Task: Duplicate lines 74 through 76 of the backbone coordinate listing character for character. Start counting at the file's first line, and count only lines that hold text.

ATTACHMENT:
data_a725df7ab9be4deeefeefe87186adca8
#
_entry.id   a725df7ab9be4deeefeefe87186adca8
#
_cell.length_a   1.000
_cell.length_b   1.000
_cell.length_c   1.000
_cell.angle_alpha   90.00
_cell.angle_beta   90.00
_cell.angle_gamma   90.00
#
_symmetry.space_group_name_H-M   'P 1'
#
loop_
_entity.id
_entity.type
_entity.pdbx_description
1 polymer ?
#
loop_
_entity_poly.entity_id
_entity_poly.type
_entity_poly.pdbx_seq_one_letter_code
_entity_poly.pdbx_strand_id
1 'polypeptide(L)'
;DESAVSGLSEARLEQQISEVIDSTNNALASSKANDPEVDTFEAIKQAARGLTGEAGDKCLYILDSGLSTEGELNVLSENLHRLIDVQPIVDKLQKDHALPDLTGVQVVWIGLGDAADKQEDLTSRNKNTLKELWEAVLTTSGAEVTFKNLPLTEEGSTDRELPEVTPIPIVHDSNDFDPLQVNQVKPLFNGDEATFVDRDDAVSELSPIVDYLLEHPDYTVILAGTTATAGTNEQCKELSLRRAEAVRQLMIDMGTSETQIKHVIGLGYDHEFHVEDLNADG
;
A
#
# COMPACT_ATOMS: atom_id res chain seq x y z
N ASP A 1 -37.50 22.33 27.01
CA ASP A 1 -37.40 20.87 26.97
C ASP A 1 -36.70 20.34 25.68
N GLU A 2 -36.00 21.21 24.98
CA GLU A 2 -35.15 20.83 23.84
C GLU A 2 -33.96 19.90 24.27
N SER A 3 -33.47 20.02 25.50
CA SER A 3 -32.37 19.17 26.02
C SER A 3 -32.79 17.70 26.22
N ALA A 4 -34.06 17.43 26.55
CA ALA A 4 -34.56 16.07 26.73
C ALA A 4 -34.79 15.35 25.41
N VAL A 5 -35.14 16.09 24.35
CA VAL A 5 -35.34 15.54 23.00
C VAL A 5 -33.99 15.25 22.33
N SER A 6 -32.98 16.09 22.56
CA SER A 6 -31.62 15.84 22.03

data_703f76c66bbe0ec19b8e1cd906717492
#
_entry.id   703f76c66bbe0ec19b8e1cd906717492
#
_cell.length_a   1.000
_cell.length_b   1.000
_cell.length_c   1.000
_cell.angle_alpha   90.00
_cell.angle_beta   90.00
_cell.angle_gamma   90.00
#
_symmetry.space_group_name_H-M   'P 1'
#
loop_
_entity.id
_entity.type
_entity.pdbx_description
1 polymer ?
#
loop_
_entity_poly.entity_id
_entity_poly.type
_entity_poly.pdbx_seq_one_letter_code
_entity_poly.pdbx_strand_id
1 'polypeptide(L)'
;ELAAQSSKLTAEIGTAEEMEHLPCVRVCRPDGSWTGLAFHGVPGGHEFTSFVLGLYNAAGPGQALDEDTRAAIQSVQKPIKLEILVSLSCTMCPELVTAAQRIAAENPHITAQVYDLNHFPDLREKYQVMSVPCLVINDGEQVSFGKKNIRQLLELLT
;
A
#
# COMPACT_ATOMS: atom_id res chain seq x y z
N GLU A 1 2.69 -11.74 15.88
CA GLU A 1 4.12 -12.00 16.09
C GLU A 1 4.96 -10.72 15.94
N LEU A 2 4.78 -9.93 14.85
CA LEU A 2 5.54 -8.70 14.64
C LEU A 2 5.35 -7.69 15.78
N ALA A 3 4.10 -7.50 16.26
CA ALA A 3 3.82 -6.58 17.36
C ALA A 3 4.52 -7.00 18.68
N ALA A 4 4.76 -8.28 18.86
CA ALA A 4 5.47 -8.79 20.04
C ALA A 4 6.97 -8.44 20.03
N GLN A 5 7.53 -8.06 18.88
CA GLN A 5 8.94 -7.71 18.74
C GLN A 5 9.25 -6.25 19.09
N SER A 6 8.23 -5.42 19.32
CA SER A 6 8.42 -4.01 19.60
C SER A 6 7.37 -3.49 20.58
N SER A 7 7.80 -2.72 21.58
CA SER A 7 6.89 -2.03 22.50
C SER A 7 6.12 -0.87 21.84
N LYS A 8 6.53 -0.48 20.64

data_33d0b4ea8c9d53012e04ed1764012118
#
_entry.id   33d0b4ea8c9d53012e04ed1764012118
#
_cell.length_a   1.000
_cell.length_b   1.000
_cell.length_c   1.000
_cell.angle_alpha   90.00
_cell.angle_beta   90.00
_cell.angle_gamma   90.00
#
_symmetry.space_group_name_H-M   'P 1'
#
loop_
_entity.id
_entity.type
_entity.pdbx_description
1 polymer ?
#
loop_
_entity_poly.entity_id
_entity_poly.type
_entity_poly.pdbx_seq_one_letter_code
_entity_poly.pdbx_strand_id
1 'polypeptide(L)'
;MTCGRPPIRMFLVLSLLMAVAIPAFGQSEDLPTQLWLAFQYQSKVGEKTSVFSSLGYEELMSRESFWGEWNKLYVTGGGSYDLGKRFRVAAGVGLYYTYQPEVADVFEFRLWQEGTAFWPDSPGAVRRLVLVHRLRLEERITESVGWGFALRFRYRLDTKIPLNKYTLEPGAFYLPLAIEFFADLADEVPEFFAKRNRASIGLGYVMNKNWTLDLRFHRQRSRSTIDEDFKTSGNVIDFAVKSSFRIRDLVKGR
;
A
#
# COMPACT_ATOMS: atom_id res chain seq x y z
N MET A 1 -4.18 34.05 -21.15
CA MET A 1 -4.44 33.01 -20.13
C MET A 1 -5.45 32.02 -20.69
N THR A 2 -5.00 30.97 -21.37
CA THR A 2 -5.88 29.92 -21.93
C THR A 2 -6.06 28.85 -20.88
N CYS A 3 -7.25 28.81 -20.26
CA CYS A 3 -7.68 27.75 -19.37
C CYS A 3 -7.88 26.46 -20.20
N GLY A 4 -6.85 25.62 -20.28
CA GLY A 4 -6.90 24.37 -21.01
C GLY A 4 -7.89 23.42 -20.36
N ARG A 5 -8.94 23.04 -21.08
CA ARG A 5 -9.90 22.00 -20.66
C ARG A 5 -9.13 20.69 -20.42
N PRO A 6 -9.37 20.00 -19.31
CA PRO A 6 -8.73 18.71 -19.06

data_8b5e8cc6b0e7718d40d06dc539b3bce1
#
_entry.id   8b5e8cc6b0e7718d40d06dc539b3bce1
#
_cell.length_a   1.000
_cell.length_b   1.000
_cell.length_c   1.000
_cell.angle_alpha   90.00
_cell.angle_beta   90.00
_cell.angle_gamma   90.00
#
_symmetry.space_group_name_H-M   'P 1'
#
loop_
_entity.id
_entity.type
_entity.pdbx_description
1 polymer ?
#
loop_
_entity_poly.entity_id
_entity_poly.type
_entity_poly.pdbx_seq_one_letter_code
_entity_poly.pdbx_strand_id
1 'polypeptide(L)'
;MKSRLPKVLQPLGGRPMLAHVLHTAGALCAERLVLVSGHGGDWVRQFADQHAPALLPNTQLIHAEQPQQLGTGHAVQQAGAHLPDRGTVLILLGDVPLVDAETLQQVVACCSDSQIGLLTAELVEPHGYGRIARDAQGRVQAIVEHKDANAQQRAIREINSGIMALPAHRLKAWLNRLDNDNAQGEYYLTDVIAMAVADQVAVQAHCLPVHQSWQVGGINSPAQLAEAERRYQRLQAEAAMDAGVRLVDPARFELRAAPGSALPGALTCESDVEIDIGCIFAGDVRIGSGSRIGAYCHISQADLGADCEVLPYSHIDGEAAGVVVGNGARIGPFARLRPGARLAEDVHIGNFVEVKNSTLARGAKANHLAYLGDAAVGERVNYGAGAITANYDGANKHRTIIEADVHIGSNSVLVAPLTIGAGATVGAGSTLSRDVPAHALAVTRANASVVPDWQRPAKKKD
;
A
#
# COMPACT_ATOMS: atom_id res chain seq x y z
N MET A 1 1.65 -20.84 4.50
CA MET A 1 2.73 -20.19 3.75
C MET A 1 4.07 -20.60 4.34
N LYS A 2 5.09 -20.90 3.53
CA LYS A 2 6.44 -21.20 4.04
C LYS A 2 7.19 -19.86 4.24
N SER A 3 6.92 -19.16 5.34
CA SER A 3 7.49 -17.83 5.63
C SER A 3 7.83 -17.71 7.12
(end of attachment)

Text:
;
A
#